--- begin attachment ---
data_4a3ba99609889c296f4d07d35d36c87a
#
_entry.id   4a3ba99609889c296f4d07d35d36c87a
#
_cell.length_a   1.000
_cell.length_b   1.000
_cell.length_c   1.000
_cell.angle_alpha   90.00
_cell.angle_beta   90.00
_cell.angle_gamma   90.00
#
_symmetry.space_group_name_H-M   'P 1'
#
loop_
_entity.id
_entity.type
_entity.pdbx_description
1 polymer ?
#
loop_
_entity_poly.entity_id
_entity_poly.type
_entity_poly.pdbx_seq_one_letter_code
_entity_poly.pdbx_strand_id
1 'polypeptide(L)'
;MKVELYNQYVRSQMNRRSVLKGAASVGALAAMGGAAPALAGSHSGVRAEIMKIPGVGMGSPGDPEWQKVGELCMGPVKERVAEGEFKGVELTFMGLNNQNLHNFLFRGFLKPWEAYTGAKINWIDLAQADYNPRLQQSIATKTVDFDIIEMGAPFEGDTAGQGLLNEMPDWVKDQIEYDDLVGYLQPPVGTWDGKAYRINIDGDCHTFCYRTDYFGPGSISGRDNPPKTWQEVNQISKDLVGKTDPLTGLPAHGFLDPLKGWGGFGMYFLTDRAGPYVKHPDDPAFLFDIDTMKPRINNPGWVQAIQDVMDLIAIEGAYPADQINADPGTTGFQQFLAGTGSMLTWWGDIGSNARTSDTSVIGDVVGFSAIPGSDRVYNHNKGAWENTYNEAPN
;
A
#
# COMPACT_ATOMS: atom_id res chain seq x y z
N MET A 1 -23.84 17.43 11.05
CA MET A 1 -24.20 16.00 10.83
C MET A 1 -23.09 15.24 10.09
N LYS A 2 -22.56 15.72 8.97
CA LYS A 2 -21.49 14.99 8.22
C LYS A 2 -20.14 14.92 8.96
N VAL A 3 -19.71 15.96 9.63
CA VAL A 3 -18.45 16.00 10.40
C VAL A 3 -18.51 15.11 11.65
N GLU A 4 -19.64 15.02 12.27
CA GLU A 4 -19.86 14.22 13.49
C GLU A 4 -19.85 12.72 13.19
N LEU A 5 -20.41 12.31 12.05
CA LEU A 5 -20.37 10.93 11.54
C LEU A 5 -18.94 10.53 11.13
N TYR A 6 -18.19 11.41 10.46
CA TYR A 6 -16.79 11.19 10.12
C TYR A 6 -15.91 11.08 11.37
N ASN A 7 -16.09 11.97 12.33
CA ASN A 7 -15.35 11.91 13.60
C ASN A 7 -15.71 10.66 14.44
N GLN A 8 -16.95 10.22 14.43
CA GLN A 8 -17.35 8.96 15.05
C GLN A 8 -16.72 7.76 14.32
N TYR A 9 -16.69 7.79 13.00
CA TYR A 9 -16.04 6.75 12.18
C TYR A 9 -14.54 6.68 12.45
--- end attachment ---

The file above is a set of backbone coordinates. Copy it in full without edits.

data_4a3ba99609889c296f4d07d35d36c87a
#
_entry.id   4a3ba99609889c296f4d07d35d36c87a
#
_cell.length_a   1.000
_cell.length_b   1.000
_cell.length_c   1.000
_cell.angle_alpha   90.00
_cell.angle_beta   90.00
_cell.angle_gamma   90.00
#
_symmetry.space_group_name_H-M   'P 1'
#
loop_
_entity.id
_entity.type
_entity.pdbx_description
1 polymer ?
#
loop_
_entity_poly.entity_id
_entity_poly.type
_entity_poly.pdbx_seq_one_letter_code
_entity_poly.pdbx_strand_id
1 'polypeptide(L)'
;MKVELYNQYVRSQMNRRSVLKGAASVGALAAMGGAAPALAGSHSGVRAEIMKIPGVGMGSPGDPEWQKVGELCMGPVKERVAEGEFKGVELTFMGLNNQNLHNFLFRGFLKPWEAYTGAKINWIDLAQADYNPRLQQSIATKTVDFDIIEMGAPFEGDTAGQGLLNEMPDWVKDQIEYDDLVGYLQPPVGTWDGKAYRINIDGDCHTFCYRTDYFGPGSISGRDNPPKTWQEVNQISKDLVGKTDPLTGLPAHGFLDPLKGWGGFGMYFLTDRAGPYVKHPDDPAFLFDIDTMKPRINNPGWVQAIQDVMDLIAIEGAYPADQINADPGTTGFQQFLAGTGSMLTWWGDIGSNARTSDTSVIGDVVGFSAIPGSDRVYNHNKGAWENTYNEAPN
;
A
#
# COMPACT_ATOMS: atom_id res chain seq x y z
N MET A 1 -23.84 17.43 11.05
CA MET A 1 -24.20 16.00 10.83
C MET A 1 -23.09 15.24 10.09
N LYS A 2 -22.56 15.72 8.97
CA LYS A 2 -21.49 14.99 8.22
C LYS A 2 -20.14 14.92 8.96
N VAL A 3 -19.71 15.96 9.63
CA VAL A 3 -18.45 16.00 10.40
C VAL A 3 -18.51 15.11 11.65
N GLU A 4 -19.64 15.02 12.27
CA GLU A 4 -19.86 14.22 13.49
C GLU A 4 -19.85 12.72 13.19
N LEU A 5 -20.41 12.31 12.05
CA LEU A 5 -20.37 10.93 11.54
C LEU A 5 -18.94 10.53 11.13
N TYR A 6 -18.19 11.41 10.46
CA TYR A 6 -16.79 11.19 10.12
C TYR A 6 -15.91 11.08 11.37
N ASN A 7 -16.09 11.97 12.33
CA ASN A 7 -15.35 11.91 13.60
C ASN A 7 -15.71 10.66 14.44
N GLN A 8 -16.95 10.22 14.43
CA GLN A 8 -17.35 8.96 15.05
C GLN A 8 -16.72 7.76 14.32
N TYR A 9 -16.69 7.79 13.00
CA TYR A 9 -16.04 6.75 12.18
C TYR A 9 -14.54 6.68 12.45